On September 19th Kevin Drew played a free show at Adelaide Hall presented by Converse Rubber Tracks Live. When I arrived I was buzzing with anticipation– the venue was almost at its capacity and there was talk of some big surprise — of course Kevin always has something up his sleeve, he never travels alone.
The evening began with Toronto natives Comet Control. They had this standard driving rock sound but the bass lines are what really gripped me. It was a new experience but I can’t imagine the rush they felt. This 4-piece rock band are certainly on their way to bigger and better things. What was distinctive about them was near the end of their set, one song just really let go into a chaotic soundstorm. There was unwavering solos and organically they came back together to deep wailing vocals and a smooth finish to their set. Comet Control is a band I certainly want to hear more of in the future.
When Kevin Drew went on stage, he welcomed us as if we were there to join in on a sing-along with him. The evening was organic, emotional, filled with many layers of sound, stories, and friends. Playing alongside him were founding members of Broken Social Scene Charles Spearin, Jimmy Shaw, Leslie Feist, Brendan Canning, and members of Do Make Say Think, The Years, Apostle of Hustle, and The Stills (far too many names to drop!) It felt like a high school reunion. There were moments that were perfect and imperfect, but not unlike this beautiful city of ours, the grace and fluidity that Kevin had through it all is what made it extra special. At some moments there were so many people on stage I was certain something was going to tip over and fall. Fans were bending over each other, leaning on the monitors, having a really bad-ass dance party and loving it. Kevin didn’t just perform his solo material from his album Darlings, he presented an array of music from his interesting career. BSS songs, KC Accidental songs, and personal stories to weave through the silences.
The set began with Kevin and Charles Spearin performing a song that Kevin said they wrote in his parents’ basement. He was emotional about it because his parents just gave away that home. “They always say songs are about your past, but sometimes they’re a premonition” he says. The emotion got thick and we all just listened and reveled in the detailed passionate instrumentation that was written nearly 15 years ago. One of the things that Kevin’s set inspired me to write down was that life is so intangible, elusive, yet we keep on making excuses for the right moment, finding the right words to say, waiting for the ideal weather – people are so focused on perfection, but what are we truly waiting for? Is anything actually meeting our standards of perfection when we’re holding them so high? The perfect moments are when you throw together a set list based on audience requests, or because your buddies are in town, or because you want to try a song you haven’t played in a while. Perfection is the unknown, forward-moving syncopation of our community, it’s trusting that whatever will happen is good.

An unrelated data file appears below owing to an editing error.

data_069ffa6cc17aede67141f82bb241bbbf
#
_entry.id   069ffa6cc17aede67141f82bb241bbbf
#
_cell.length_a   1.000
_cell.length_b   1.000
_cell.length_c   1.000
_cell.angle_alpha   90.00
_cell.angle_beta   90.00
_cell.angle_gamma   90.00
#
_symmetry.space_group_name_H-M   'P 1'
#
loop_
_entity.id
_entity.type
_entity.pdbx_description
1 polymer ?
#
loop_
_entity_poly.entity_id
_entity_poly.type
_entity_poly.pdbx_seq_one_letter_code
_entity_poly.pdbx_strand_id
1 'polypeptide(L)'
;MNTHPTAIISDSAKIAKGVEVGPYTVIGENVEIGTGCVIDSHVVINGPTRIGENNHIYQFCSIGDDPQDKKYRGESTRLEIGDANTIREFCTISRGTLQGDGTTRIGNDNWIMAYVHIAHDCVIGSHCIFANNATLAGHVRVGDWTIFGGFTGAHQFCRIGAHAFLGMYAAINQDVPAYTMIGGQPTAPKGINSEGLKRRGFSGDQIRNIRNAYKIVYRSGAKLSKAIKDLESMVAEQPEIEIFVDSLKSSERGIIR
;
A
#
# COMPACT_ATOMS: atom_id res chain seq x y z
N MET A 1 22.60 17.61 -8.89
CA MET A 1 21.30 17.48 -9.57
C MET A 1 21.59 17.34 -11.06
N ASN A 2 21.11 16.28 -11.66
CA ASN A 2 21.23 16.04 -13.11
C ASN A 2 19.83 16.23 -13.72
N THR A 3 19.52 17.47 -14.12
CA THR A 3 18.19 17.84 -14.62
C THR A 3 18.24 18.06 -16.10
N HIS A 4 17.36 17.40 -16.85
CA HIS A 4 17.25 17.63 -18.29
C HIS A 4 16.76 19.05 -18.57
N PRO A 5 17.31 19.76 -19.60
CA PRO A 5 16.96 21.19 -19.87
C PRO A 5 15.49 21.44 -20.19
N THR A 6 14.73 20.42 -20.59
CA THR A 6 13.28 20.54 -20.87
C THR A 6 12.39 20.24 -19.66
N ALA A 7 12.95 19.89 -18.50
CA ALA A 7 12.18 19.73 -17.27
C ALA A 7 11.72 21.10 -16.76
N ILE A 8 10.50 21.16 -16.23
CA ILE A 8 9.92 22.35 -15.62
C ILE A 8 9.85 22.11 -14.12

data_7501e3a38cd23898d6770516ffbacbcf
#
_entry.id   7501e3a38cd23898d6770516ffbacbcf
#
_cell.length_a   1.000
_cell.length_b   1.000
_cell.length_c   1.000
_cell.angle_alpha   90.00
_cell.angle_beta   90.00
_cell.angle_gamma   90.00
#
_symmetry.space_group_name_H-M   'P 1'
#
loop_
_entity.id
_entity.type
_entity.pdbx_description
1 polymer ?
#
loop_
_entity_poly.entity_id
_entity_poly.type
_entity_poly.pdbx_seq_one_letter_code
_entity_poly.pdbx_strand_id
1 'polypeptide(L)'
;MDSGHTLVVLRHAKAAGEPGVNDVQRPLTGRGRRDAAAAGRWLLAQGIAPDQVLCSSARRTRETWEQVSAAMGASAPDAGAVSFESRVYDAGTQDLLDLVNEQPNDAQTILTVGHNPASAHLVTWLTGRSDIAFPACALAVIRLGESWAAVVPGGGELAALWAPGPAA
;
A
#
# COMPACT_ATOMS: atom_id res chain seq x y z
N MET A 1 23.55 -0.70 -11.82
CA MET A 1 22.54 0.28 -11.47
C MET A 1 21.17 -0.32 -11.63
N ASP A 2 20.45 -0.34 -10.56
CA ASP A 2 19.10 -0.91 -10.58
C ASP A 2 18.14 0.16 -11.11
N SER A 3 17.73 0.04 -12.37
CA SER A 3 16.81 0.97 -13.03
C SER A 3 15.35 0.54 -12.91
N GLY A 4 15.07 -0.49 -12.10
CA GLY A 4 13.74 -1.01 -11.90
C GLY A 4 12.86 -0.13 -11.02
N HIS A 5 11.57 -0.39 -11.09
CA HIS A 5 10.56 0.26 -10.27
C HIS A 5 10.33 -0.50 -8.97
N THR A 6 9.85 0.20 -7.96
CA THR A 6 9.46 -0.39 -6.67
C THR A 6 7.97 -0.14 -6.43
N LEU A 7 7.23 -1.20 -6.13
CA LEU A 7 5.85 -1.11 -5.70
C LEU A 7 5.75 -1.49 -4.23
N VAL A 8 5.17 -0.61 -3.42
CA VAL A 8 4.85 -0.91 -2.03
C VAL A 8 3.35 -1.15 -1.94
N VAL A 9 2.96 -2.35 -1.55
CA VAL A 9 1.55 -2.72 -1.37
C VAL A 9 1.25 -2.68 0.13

My favorite moments included Leslie Feist joining in on You And Your Were and a solo performance of Lover’s Spit to end the night.
Was it a big corporate event, you ask? NO. There was no subliminal advertising or contest to win branded merchandise. The reps for the event were extremely cool and I loved chatting with them. Converse is committed to providing emerging artists with an opportunity to record in a state-of the art studio at no cost. Since its Brooklyn opening in July 2011, Converse Rubber Tracks has provided thousands of emerging artists the opportunity to record in a state-of-the-art studio at no cost. In 2012, Converse Rubber Tracks brought its “pop-up” studio to Toronto during NXNE, marking the first time the studio was brought to a major city outside of the U.S. This time, Kevin Drew hand-picked Comet Control to open the show for him at Adelaide Hall. Comet Control was one of the hundreds of bands that applied for free studio time, and along with local artists Waterbodies, PKEW PKEW PKEW, Levar Allen and Pursue The Empire, The Airplane Boys, RLMDL, Muneshine and Deadbroke had an opportunity to collaborate with experienced engineers.
Converse Rubber Tracks supports artistic expression by allowing musicians across all genres an opportunity to record for free and retain all rights to their music.
Since that time, Converse Rubber Tracks “pop-up” studios have been established in support of vibrant music communities around the globe including Montreal, Brazil, Beijing, Amsterdam and Mexico City as well as in Austin, Los Angeles, San Francisco and Boston to name a few.
In November, CRT will be back at Noble Works studio and musicians are invited to visit www.converse.com/rubbertracks for more information about Converse Rubber Tracks studio and instructions on the registration process to apply for Toronto, Canada.
Review by Stefanie Romano |